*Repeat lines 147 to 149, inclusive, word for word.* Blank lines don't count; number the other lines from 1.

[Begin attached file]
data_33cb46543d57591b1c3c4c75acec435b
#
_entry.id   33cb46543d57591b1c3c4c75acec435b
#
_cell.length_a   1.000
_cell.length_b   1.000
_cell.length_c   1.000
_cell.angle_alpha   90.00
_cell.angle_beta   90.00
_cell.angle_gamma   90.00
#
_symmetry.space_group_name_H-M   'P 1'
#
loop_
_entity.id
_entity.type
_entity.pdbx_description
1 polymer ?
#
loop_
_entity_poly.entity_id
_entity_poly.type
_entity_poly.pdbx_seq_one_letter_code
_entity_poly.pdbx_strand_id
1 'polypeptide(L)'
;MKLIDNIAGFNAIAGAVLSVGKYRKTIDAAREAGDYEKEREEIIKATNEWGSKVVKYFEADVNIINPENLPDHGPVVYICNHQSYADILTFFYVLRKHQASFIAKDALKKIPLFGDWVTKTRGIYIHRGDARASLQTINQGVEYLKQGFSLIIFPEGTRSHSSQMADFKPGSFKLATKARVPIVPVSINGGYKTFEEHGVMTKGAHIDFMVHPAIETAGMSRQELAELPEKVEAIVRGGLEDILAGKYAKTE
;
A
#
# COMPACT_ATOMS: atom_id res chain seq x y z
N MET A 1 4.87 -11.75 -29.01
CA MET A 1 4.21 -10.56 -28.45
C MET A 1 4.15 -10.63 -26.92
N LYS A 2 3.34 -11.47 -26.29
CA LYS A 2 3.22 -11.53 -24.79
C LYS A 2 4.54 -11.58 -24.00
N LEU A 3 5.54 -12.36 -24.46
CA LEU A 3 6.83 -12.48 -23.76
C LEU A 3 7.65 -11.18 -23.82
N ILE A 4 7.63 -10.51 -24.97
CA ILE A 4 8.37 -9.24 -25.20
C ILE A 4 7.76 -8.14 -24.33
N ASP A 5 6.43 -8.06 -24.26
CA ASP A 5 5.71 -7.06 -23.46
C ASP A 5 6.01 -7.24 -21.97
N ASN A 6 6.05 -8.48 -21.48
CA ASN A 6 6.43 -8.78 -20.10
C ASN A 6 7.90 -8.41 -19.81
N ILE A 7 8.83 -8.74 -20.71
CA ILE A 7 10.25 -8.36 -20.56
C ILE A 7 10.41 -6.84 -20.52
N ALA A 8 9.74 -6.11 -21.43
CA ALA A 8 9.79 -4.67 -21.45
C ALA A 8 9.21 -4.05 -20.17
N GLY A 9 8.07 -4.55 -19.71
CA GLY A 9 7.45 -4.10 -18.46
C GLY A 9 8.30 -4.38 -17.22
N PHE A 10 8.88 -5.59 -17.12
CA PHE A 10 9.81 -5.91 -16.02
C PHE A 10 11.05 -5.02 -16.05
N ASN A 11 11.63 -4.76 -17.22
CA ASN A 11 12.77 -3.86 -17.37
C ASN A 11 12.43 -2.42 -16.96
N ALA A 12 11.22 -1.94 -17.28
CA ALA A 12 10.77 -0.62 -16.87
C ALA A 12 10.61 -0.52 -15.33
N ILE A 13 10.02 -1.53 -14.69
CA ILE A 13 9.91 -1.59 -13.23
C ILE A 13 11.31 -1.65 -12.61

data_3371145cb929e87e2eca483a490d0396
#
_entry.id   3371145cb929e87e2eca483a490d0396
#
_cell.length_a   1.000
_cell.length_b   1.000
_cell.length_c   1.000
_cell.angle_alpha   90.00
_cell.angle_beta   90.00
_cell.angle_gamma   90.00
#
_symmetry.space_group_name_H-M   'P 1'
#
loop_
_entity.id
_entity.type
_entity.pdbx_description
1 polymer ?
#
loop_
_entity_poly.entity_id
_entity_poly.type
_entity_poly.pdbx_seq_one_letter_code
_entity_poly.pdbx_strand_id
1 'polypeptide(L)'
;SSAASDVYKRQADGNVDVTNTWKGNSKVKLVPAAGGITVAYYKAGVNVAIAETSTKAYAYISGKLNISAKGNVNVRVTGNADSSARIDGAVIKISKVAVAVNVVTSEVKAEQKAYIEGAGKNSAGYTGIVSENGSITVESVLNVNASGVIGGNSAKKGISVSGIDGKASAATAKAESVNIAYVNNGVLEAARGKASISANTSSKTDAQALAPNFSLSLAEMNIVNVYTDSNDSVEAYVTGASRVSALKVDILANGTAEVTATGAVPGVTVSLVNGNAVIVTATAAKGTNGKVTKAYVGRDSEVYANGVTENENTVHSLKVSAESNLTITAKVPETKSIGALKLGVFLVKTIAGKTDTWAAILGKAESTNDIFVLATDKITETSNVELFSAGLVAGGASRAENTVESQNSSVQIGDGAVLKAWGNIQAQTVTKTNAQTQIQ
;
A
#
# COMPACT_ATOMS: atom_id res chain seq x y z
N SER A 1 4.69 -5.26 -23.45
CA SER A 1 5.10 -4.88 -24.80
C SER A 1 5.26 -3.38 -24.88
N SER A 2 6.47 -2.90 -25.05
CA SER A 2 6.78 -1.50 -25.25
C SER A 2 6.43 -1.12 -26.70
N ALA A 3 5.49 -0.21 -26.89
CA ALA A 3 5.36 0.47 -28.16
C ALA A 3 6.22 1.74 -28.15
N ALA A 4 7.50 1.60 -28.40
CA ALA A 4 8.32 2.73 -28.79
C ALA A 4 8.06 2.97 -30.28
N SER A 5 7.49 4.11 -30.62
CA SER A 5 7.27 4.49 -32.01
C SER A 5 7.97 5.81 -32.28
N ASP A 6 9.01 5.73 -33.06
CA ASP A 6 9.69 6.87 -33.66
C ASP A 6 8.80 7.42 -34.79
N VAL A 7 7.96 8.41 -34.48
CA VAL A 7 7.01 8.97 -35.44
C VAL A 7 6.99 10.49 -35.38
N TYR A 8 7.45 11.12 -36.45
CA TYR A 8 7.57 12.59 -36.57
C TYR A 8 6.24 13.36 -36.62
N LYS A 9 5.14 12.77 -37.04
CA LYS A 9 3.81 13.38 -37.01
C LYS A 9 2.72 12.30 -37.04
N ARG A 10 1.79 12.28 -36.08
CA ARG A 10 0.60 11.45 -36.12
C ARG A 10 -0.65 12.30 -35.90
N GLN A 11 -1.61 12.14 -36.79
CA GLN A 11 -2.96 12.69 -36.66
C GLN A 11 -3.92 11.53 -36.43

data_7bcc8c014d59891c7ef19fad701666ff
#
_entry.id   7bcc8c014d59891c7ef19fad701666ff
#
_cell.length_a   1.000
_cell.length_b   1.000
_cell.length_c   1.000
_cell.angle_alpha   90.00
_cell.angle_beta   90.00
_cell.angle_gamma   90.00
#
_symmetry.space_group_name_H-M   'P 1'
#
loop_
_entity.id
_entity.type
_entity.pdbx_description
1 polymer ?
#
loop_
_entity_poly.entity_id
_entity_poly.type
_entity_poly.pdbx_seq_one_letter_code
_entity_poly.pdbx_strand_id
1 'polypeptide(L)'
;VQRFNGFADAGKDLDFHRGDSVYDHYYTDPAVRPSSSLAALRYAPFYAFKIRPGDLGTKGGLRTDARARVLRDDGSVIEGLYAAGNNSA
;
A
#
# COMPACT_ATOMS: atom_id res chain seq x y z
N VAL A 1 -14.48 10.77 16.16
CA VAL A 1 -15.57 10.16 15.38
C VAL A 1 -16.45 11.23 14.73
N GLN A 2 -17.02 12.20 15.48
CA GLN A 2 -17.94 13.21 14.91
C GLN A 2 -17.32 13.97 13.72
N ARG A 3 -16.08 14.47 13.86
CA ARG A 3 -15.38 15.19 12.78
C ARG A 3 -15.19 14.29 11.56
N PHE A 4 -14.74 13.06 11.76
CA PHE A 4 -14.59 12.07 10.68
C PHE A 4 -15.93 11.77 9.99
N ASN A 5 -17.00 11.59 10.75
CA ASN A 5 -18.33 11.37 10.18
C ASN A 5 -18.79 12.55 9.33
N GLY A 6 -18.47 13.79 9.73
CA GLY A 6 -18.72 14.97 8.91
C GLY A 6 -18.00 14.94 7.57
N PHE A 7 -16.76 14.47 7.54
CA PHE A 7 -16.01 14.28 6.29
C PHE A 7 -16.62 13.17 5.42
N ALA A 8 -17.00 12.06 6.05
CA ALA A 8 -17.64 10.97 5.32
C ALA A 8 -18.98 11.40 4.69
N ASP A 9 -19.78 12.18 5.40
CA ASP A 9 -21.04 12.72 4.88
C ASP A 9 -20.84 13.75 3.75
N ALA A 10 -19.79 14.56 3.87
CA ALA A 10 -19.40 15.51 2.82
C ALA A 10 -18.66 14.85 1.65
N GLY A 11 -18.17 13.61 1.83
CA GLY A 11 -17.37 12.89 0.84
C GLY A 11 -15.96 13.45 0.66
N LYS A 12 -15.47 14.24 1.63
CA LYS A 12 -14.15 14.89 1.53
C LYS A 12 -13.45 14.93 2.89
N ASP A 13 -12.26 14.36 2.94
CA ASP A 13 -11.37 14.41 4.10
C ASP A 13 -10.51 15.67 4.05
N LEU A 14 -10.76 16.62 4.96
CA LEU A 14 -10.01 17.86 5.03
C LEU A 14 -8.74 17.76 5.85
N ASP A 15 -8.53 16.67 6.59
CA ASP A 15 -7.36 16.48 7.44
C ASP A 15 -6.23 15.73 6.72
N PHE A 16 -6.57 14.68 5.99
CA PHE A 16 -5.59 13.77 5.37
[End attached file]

_entity.id
_entity.type
_entity.pdbx_description